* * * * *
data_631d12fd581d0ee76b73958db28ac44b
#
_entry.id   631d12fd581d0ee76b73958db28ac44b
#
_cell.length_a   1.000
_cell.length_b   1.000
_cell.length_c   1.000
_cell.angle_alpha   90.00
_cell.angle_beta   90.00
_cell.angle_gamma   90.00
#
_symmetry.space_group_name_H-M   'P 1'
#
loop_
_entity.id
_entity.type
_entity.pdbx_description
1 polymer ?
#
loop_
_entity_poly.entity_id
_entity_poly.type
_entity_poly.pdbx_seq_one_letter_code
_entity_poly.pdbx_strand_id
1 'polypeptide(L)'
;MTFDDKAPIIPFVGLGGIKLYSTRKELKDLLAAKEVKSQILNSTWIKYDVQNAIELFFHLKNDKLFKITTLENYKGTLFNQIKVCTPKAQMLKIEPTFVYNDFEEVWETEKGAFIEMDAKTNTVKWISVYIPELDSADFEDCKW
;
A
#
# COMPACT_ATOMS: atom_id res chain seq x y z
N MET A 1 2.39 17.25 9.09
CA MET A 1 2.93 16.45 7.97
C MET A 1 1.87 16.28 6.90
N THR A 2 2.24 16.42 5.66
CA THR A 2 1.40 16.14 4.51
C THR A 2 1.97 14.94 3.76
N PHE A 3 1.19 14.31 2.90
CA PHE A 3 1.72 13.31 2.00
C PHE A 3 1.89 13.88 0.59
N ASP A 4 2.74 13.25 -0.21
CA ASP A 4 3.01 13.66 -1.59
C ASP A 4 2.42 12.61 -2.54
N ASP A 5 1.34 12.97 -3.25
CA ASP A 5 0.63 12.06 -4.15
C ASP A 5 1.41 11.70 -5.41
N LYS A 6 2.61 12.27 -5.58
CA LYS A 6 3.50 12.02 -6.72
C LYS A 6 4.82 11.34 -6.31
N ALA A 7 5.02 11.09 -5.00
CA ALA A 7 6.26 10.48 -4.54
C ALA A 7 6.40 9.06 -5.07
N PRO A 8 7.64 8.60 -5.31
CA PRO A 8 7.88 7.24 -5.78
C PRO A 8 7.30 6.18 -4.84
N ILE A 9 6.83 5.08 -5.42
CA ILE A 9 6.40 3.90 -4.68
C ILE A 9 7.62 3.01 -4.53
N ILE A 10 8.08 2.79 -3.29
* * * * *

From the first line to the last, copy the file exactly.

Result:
data_631d12fd581d0ee76b73958db28ac44b
#
_entry.id   631d12fd581d0ee76b73958db28ac44b
#
_cell.length_a   1.000
_cell.length_b   1.000
_cell.length_c   1.000
_cell.angle_alpha   90.00
_cell.angle_beta   90.00
_cell.angle_gamma   90.00
#
_symmetry.space_group_name_H-M   'P 1'
#
loop_
_entity.id
_entity.type
_entity.pdbx_description
1 polymer ?
#
loop_
_entity_poly.entity_id
_entity_poly.type
_entity_poly.pdbx_seq_one_letter_code
_entity_poly.pdbx_strand_id
1 'polypeptide(L)'
;MTFDDKAPIIPFVGLGGIKLYSTRKELKDLLAAKEVKSQILNSTWIKYDVQNAIELFFHLKNDKLFKITTLENYKGTLFNQIKVCTPKAQMLKIEPTFVYNDFEEVWETEKGAFIEMDAKTNTVKWISVYIPELDSADFEDCKW
;
A
#
# COMPACT_ATOMS: atom_id res chain seq x y z
N MET A 1 2.39 17.25 9.09
CA MET A 1 2.93 16.45 7.97
C MET A 1 1.87 16.28 6.90
N THR A 2 2.24 16.42 5.66
CA THR A 2 1.40 16.14 4.51
C THR A 2 1.97 14.94 3.76
N PHE A 3 1.19 14.31 2.90
CA PHE A 3 1.72 13.31 2.00
C PHE A 3 1.89 13.88 0.59
N ASP A 4 2.74 13.25 -0.21
CA ASP A 4 3.01 13.66 -1.59
C ASP A 4 2.42 12.61 -2.54
N ASP A 5 1.34 12.97 -3.25
CA ASP A 5 0.63 12.06 -4.15
C ASP A 5 1.41 11.70 -5.41
N LYS A 6 2.61 12.27 -5.58
CA LYS A 6 3.50 12.02 -6.72
C LYS A 6 4.82 11.34 -6.31
N ALA A 7 5.02 11.09 -5.00
CA ALA A 7 6.26 10.48 -4.54
C ALA A 7 6.40 9.06 -5.07
N PRO A 8 7.64 8.60 -5.31
CA PRO A 8 7.88 7.24 -5.78
C PRO A 8 7.30 6.18 -4.84
N ILE A 9 6.83 5.08 -5.42
CA ILE A 9 6.40 3.90 -4.68
C ILE A 9 7.62 3.01 -4.53
N ILE A 10 8.08 2.79 -3.29